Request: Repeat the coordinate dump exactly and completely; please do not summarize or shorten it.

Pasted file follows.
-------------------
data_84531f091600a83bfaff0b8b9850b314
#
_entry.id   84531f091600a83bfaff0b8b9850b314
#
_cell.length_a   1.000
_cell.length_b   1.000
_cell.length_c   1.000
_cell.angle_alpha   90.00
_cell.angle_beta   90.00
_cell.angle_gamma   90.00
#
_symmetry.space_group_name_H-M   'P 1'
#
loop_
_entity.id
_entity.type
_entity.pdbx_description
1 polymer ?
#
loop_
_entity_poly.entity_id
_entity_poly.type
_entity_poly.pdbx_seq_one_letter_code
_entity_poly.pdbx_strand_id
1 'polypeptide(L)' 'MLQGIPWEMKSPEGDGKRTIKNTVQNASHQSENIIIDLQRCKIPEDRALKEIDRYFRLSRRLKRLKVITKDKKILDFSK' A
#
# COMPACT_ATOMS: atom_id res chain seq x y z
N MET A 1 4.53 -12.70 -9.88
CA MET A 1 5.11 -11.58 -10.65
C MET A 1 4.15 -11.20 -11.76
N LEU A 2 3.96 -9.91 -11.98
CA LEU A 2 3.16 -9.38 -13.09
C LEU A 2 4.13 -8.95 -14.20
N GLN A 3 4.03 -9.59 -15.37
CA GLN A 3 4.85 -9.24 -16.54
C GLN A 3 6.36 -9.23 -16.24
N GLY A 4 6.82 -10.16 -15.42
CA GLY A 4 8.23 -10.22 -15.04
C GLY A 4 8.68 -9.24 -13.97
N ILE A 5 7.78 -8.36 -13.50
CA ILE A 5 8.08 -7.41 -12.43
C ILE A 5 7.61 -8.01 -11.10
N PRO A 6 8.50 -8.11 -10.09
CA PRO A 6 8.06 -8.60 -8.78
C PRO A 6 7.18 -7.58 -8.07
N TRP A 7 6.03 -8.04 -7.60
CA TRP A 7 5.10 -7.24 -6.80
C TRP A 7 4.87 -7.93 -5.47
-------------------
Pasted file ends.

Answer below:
data_84531f091600a83bfaff0b8b9850b314
#
_entry.id   84531f091600a83bfaff0b8b9850b314
#
_cell.length_a   1.000
_cell.length_b   1.000
_cell.length_c   1.000
_cell.angle_alpha   90.00
_cell.angle_beta   90.00
_cell.angle_gamma   90.00
#
_symmetry.space_group_name_H-M   'P 1'
#
loop_
_entity.id
_entity.type
_entity.pdbx_description
1 polymer ?
#
loop_
_entity_poly.entity_id
_entity_poly.type
_entity_poly.pdbx_seq_one_letter_code
_entity_poly.pdbx_strand_id
1 'polypeptide(L)' 'MLQGIPWEMKSPEGDGKRTIKNTVQNASHQSENIIIDLQRCKIPEDRALKEIDRYFRLSRRLKRLKVITKDKKILDFSK' A
#
# COMPACT_ATOMS: atom_id res chain seq x y z
N MET A 1 4.53 -12.70 -9.88
CA MET A 1 5.11 -11.58 -10.65
C MET A 1 4.15 -11.20 -11.76
N LEU A 2 3.96 -9.91 -11.98
CA LEU A 2 3.16 -9.38 -13.09
C LEU A 2 4.13 -8.95 -14.20
N GLN A 3 4.03 -9.59 -15.37
CA GLN A 3 4.85 -9.24 -16.54
C GLN A 3 6.36 -9.23 -16.24
N GLY A 4 6.82 -10.16 -15.42
CA GLY A 4 8.23 -10.22 -15.04
C GLY A 4 8.68 -9.24 -13.97
N ILE A 5 7.78 -8.36 -13.50
CA ILE A 5 8.08 -7.41 -12.43
C ILE A 5 7.61 -8.01 -11.10
N PRO A 6 8.50 -8.11 -10.09
CA PRO A 6 8.06 -8.60 -8.78
C PRO A 6 7.18 -7.58 -8.07
N TRP A 7 6.03 -8.04 -7.60
CA TRP A 7 5.10 -7.24 -6.80
C TRP A 7 4.87 -7.93 -5.47